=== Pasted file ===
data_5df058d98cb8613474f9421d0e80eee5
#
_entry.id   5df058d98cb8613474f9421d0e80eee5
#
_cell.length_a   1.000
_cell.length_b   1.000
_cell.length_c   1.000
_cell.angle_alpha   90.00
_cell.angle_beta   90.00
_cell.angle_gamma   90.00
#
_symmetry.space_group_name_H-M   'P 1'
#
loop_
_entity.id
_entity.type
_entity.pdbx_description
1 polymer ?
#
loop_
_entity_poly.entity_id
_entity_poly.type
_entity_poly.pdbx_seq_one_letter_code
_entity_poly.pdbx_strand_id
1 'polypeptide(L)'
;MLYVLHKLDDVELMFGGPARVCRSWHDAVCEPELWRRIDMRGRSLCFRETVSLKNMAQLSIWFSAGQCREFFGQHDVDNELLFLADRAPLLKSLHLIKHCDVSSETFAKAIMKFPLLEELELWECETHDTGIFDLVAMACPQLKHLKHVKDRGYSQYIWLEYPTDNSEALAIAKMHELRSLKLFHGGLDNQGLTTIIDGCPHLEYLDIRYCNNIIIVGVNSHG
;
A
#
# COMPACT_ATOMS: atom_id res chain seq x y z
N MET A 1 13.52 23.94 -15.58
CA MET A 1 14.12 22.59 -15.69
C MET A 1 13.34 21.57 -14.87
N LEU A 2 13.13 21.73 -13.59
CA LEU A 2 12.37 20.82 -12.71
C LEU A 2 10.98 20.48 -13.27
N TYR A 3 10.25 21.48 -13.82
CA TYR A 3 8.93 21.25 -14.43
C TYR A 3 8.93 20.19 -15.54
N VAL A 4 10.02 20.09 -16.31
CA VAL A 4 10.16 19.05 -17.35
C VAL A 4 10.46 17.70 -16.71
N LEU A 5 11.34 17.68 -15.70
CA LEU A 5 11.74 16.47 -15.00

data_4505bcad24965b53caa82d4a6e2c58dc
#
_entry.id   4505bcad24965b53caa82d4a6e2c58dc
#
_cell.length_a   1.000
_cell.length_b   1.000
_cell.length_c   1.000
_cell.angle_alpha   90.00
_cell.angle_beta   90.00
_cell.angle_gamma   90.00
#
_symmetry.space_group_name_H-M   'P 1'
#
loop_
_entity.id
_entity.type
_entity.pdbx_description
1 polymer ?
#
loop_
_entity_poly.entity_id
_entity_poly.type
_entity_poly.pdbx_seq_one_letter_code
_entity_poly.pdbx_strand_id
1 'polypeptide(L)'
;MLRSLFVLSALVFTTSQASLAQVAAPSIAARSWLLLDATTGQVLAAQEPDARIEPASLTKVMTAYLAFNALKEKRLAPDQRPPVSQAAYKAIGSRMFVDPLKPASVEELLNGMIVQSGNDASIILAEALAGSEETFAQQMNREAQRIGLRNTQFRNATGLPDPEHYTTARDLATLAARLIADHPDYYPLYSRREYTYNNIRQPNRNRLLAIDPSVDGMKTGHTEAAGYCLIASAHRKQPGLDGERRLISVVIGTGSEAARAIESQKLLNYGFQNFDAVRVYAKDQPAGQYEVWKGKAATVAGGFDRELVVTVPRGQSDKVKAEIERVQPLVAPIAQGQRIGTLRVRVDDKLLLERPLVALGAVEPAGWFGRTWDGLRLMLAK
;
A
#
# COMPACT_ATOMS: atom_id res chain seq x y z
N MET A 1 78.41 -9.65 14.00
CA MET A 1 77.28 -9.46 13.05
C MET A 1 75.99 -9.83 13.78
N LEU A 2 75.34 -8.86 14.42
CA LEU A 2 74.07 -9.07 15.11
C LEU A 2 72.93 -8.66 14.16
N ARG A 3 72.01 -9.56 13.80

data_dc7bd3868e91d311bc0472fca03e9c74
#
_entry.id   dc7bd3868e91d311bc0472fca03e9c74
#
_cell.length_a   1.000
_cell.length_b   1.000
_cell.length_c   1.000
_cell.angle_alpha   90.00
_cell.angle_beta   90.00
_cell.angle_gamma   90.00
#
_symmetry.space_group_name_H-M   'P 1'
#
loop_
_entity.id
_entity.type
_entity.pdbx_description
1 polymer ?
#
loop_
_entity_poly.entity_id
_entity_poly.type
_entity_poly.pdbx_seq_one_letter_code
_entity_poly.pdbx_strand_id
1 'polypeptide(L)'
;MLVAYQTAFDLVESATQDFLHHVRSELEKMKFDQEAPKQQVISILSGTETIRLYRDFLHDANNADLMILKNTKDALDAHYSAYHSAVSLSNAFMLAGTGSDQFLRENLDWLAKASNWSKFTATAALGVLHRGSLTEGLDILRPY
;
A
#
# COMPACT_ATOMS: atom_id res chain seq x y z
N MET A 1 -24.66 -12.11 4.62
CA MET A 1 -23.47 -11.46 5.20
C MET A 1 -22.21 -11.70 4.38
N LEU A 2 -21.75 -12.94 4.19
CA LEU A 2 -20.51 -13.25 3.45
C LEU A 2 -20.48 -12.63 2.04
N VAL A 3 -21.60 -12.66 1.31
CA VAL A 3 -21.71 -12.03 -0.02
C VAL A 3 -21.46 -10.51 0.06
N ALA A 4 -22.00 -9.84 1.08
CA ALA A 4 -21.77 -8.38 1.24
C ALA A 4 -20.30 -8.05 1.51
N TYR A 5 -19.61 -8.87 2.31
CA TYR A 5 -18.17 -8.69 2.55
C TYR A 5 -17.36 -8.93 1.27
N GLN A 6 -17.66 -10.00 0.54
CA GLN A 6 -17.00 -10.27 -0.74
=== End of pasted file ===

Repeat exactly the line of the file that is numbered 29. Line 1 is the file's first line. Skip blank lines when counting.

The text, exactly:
#